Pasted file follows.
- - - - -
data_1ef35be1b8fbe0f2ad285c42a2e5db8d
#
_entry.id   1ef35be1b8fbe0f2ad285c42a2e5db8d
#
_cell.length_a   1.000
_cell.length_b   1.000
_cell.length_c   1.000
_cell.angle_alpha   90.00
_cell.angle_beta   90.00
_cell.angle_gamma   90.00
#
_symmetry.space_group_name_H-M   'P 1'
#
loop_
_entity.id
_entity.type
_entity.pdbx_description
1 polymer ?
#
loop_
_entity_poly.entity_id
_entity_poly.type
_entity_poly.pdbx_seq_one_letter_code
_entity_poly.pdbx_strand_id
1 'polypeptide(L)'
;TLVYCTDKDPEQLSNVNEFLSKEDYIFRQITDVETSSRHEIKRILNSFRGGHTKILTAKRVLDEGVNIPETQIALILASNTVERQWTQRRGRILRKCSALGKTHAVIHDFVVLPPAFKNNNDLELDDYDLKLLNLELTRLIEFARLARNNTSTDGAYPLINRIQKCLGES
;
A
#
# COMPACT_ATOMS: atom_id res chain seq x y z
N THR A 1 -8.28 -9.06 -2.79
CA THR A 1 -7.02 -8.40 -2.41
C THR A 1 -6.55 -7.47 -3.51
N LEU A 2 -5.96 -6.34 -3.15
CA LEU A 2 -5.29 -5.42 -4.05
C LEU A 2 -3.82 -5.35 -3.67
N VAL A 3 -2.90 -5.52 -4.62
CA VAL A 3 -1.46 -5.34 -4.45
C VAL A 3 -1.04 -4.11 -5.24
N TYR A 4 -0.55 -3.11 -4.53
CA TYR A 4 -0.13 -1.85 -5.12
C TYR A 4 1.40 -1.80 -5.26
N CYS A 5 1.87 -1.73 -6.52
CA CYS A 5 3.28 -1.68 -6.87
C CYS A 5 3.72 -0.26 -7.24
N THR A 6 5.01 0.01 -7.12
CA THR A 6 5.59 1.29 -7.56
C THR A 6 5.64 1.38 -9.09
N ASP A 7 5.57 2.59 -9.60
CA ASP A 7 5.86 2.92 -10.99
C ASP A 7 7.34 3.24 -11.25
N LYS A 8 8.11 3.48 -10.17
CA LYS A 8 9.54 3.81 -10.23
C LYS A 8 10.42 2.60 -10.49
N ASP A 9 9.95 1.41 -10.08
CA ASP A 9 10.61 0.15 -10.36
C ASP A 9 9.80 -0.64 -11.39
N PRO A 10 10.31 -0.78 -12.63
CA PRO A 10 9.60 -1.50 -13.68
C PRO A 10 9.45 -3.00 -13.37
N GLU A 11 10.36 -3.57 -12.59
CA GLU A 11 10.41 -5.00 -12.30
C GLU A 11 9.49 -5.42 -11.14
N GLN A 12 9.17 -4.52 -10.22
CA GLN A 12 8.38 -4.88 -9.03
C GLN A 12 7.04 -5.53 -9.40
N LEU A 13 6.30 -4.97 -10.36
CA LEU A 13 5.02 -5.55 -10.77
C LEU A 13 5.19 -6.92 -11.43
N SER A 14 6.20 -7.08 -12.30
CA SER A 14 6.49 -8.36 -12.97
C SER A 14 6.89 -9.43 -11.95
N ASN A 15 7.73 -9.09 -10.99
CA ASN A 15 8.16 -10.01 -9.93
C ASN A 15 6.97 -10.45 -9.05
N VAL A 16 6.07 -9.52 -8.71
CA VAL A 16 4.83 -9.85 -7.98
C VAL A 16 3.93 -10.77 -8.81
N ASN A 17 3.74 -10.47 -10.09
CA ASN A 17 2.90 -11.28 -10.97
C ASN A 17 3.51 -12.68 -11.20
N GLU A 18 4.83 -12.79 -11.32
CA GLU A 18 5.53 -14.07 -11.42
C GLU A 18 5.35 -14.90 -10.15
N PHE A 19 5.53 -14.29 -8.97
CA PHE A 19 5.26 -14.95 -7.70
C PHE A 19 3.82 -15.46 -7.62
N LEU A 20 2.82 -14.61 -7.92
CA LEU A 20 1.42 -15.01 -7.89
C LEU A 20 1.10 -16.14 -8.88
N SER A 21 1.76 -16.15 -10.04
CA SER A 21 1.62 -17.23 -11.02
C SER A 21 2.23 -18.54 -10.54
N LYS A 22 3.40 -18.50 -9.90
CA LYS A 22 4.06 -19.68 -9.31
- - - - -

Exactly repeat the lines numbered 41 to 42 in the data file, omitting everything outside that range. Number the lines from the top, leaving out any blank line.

CA TYR A 4 -0.13 -1.85 -5.12
C TYR A 4 1.40 -1.80 -5.26